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Why Confronting Fears While Traveling Makes You a Better Person

At the top of a mountain in Vang Vieng, Laos, after a precipitous climb

I was about 1,000 feet above the jungle when I started to panic.

Questions started racing through my head: why did I think this was safe? How does the pilot even steer this thing? Are there many hot air balloon accidents in Laos?

A few slow, deep breaths and taking a minute to enjoy the horizon, rather than looking straight down, and my panic subsided into a healthy kind of nervousness.

The past few days in Vang Vieng, Laos, I had been zip-lining, kayaking, and completed a hike that is best described as a scramble up a sheer cliff rather than a walk through the jungle.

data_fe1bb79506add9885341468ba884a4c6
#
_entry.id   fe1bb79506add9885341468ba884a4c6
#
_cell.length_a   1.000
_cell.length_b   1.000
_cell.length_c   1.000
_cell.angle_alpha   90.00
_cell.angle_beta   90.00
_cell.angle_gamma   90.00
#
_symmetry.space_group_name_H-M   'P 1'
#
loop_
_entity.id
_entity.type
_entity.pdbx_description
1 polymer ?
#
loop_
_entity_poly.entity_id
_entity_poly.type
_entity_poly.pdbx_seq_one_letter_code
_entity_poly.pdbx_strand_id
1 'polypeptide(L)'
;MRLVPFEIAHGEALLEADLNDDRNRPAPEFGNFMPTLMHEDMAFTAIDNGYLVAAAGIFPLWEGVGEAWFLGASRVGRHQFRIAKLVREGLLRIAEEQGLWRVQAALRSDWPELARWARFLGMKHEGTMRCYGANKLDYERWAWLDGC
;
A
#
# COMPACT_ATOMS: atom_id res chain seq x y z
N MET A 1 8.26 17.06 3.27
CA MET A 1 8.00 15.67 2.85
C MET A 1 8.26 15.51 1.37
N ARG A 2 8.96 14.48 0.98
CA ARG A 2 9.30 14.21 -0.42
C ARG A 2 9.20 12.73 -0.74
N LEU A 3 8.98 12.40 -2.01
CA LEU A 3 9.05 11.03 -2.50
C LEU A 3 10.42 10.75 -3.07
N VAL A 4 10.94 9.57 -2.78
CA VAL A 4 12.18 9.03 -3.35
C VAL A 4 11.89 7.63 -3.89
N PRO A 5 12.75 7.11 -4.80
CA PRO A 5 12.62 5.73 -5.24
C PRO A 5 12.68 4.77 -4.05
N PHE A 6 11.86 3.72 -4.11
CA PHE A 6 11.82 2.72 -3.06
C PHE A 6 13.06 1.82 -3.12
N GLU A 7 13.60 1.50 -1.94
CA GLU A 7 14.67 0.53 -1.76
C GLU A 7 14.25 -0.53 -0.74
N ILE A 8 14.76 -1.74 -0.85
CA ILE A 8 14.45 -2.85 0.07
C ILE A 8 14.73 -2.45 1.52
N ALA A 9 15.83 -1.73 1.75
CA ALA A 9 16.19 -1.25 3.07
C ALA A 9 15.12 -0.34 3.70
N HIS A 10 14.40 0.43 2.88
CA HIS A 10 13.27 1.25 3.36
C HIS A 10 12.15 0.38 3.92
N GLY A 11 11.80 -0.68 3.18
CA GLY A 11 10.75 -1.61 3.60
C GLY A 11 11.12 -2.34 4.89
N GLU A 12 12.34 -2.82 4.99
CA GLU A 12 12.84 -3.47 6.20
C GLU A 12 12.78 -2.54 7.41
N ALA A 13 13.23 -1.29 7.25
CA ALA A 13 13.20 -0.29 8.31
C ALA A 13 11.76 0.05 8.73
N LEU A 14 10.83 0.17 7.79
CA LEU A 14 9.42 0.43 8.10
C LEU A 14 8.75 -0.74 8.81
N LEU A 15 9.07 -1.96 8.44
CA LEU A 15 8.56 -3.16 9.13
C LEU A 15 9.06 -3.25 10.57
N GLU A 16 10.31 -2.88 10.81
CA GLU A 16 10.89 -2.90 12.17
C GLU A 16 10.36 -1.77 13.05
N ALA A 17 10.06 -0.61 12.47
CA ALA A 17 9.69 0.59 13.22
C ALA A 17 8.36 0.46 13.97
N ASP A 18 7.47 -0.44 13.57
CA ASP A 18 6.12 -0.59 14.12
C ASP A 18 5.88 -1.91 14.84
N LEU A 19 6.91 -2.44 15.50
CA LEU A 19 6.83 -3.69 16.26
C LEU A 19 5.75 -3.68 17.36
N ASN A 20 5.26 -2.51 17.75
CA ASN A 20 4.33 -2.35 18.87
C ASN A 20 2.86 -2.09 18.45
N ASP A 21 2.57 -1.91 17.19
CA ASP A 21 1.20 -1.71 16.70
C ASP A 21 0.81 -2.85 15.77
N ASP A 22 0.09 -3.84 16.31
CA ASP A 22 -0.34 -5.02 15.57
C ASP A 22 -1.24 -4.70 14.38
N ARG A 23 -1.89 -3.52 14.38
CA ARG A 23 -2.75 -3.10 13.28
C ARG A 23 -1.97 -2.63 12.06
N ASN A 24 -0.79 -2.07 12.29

But this hot air balloon ride takes the cake. This was the scariest thing I had ever done. And I am so glad I did it.

Why Facing Your Fears Is Important

Everyone has fears. I don't care who you are. And every fear leads to a smaller, more limited life unless you take that fear head-on.

Every person has a critical decision to make when it comes to their fears: you can face them, or you can avoid them.

Of course, you want to avoid them.

But according to Psychology Today, avoiding your fears makes you more afraid.

You’re sending a subconscious message to your amygdala, the part of your brain that controls your fear, that you should be frightened.

The more you avoid facing a fear, the worse that fear gets. The worse it gets, the more it hangs over you like a ton of bricks.

These fears can eat away at your confidence and affect every area of your life.

Inflating a hot air balloon

Traveling is the perfect time to face your fears.

You’re already outside of your comfort zone a little bit and more flexible to new ideas and pushing your boundaries even further.

People are more likely to try new things when they're on vacation or in a new place.